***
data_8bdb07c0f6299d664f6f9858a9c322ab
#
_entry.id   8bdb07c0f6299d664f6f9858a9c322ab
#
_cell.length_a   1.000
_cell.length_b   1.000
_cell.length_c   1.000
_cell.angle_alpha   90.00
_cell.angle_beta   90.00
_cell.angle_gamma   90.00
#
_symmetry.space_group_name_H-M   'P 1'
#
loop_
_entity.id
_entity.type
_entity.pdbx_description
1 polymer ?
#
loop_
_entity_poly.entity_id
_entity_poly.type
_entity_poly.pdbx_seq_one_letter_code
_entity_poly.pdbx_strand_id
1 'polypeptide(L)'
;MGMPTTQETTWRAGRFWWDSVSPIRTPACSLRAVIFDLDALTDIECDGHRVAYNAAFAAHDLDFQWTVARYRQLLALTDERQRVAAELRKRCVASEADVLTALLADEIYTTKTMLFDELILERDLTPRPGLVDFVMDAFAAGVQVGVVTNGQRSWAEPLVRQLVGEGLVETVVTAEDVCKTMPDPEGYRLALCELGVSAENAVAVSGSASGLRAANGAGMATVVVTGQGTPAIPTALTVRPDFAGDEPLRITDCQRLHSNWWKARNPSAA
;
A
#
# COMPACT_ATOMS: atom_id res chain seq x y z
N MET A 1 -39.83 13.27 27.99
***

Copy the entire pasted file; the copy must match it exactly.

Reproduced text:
data_8bdb07c0f6299d664f6f9858a9c322ab
#
_entry.id   8bdb07c0f6299d664f6f9858a9c322ab
#
_cell.length_a   1.000
_cell.length_b   1.000
_cell.length_c   1.000
_cell.angle_alpha   90.00
_cell.angle_beta   90.00
_cell.angle_gamma   90.00
#
_symmetry.space_group_name_H-M   'P 1'
#
loop_
_entity.id
_entity.type
_entity.pdbx_description
1 polymer ?
#
loop_
_entity_poly.entity_id
_entity_poly.type
_entity_poly.pdbx_seq_one_letter_code
_entity_poly.pdbx_strand_id
1 'polypeptide(L)'
;MGMPTTQETTWRAGRFWWDSVSPIRTPACSLRAVIFDLDALTDIECDGHRVAYNAAFAAHDLDFQWTVARYRQLLALTDERQRVAAELRKRCVASEADVLTALLADEIYTTKTMLFDELILERDLTPRPGLVDFVMDAFAAGVQVGVVTNGQRSWAEPLVRQLVGEGLVETVVTAEDVCKTMPDPEGYRLALCELGVSAENAVAVSGSASGLRAANGAGMATVVVTGQGTPAIPTALTVRPDFAGDEPLRITDCQRLHSNWWKARNPSAA
;
A
#
# COMPACT_ATOMS: atom_id res chain seq x y z
N MET A 1 -39.83 13.27 27.99